Angkor Archaeological Park is one of the most culturally significant sites in Cambodia. It shows a fascinating period in early Khmer culture and a powerful symbol of the country’s heritage. And temples are the main reason for most of the tourists or travelers to come to Cambodia, especially Siem Reap. The existence over a thousand temples, and the one that well known which is Angkor Wat temple that got the World Heritage Site since 1992 as the largest monument temple in the world. Moreover, it is known for the most beautiful religious construction complexity and amazing spots for the sunrise view most of all the other temples surrounding. There is a special time during the year that the sun rises above the top middle of those five towels that attract a million tourists nationally and internationally chase for the wonderful photos shooting. Beyond that, there are many more interesting and unique temples hidden in the deep jungle that made the visitors feel the spiritual moment adventurously.
Let start to go with me to see those fantastic temples spots and what makes each one special in their own ways:
Angkor Wat Sunrise
Most of the travelers know Angkor Wat by it the name of an enormous religious temple complex located in northern Cambodia. It was originally built in the first half of the 12th century as a Hindu temple. It stands across more than 400 acres, Angkor Wat is said to be the largest religious monument in the world. Its name, which translates to “temple city” in the Khmer language of the region, references the fact it was built by Emperor Suryavarman II, who ruled as the state temple and political center of his empire. Basically, it was dedicated to the Hindu god Vishnu, Angkor Wat became a Buddhist temple by the end of the 12th century. However, when it was built, it served as the capital of the Khmer empire, which ruled the region at the time. The word “Angkor” means “capital city” in the Khmer language, while the word “Wat” means “temple.” The compliment can likely be attributed to the temple’s design, which is supposed to represent Mount Meru, the home of the gods, according to tenets of both the Hindu and Buddhist faiths. Its five towers are intended to recreate the five peaks of Mount Meru, while the walls and moat below honor the surrounding mountain ranges and the sea. The temple walls are decorated with thousands of bas-reliefs representing important deities and figures in the Hindu and Buddhist religions as well as key events in its narrative tradition. There is also a bas-relief depicting Emperor Suryavarman II entering the city, perhaps for the first time following its construction.
By finishing the Angkor Wat, our scooter teams will take you through the ancient city wall of Angkor Thom (big city) that standing there so stunned, and it is like nothing else in the land. Bayon is located in the center of the city of Angkor Thom 1500 meters from the south gate, the entering tower of the Bayon is from the east side. It was built in the late 12th century to early 13th century, by King Jayavarman VII which was dedicated to Buddhism. Bayon temple was built nearly 100 years after Angkor Wat but the basic structure and earliest part of the temple ate not known exactly. Since it was located at the center of a royal city, it seems possible that the Bayon would have originally been a temple-mountain conforming to the symbolism of a microcosm of Mount Meru. The Bayon of today belongs to the third and last phase of the art style with over 200 large faces carved on the 54 towers give this temple its majestic character. The characteristics of this face – a broad forehead, downcast eyes, wild nostrils, thick lips that curl upwards slightly at the ends-combination to reflect the famous ‘Smile of Angkor Empire’. The interior of the Bayon, the one a visitor first encounters, is a square gallery on the ground or first level, and this gallery is interspersed with eight entry towers – one in each corner and one in the middle of each side. All of the eight structures are in the shape of a cross. The gallery was probably originally covered with a root, perhaps wood of the natural invasion when it was abandoned.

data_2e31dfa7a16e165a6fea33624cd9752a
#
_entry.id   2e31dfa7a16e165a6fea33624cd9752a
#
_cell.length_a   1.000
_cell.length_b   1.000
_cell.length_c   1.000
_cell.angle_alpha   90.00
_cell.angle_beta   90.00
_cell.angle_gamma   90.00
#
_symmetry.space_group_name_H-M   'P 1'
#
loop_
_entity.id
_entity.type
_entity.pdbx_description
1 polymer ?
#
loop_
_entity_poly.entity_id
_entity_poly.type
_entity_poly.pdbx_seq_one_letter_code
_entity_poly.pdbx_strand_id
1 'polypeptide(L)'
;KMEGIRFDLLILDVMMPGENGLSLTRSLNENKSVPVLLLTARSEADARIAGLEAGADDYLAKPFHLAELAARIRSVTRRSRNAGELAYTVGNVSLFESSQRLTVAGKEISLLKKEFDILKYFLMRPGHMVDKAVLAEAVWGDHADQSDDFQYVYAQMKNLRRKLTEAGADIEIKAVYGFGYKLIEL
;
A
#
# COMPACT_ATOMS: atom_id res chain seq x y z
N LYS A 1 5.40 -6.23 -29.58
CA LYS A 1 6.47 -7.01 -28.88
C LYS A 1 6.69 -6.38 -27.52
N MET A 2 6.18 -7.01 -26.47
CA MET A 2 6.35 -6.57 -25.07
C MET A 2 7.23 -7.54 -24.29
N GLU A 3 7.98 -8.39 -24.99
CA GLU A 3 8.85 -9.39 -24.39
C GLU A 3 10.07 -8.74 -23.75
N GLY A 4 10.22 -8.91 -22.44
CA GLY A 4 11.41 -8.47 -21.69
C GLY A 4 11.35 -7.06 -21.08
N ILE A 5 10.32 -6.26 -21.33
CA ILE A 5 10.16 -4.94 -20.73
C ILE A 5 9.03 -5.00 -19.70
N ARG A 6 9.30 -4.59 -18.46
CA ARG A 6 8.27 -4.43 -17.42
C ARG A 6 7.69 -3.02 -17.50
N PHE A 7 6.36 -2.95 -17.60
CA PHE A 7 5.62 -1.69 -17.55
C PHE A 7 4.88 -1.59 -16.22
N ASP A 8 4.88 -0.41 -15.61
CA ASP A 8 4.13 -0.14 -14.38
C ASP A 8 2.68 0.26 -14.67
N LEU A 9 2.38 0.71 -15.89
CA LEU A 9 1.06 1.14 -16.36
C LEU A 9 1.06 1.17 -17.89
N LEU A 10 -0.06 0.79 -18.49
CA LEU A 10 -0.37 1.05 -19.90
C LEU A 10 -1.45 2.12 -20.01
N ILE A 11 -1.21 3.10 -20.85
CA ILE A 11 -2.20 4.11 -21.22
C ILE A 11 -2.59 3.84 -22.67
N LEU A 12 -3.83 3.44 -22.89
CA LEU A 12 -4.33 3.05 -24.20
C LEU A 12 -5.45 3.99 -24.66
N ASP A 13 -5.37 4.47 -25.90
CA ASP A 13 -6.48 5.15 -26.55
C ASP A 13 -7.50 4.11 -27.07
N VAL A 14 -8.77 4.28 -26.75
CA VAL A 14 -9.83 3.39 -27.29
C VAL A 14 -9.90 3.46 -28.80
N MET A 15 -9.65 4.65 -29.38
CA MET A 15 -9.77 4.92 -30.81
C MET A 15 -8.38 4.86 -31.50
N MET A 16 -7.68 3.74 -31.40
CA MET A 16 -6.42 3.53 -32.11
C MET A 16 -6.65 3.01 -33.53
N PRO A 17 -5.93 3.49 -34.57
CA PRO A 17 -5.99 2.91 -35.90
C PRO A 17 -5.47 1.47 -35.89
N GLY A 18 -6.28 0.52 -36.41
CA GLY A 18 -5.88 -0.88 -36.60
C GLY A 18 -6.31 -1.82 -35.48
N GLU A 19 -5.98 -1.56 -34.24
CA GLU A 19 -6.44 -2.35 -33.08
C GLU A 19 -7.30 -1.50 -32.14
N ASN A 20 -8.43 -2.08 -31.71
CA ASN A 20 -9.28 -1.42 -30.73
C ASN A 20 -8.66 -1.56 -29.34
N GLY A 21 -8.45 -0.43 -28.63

Preah Khan Temple
Preah Khan temple is complex and situated at the northern edge of the Angkor Archaeological Park. It is also known as one of the most significant buildings erected during the ancient Khmer empire. It was built in the dedication by the great king Jayavarman VII to his father in 1191, and Preah Khan serves today as an outstanding example of a large linear temple complex in a dense jungle setting. Rectangular in shape and occupying 138 acres, of its boundaries are defined by a protective moat and fortified walls adorned by monumental carved stone garudas—eagle-like divine beings. The temple complex includes entryways, towers, ceremonial spaces, courtyards, shrines, and a variety of connecting corridors. Additional special features of Preah Khan include its two-story pavilion, the once-bronze-plated sanctum sanctorum, and its Hall of Dancers beautifully.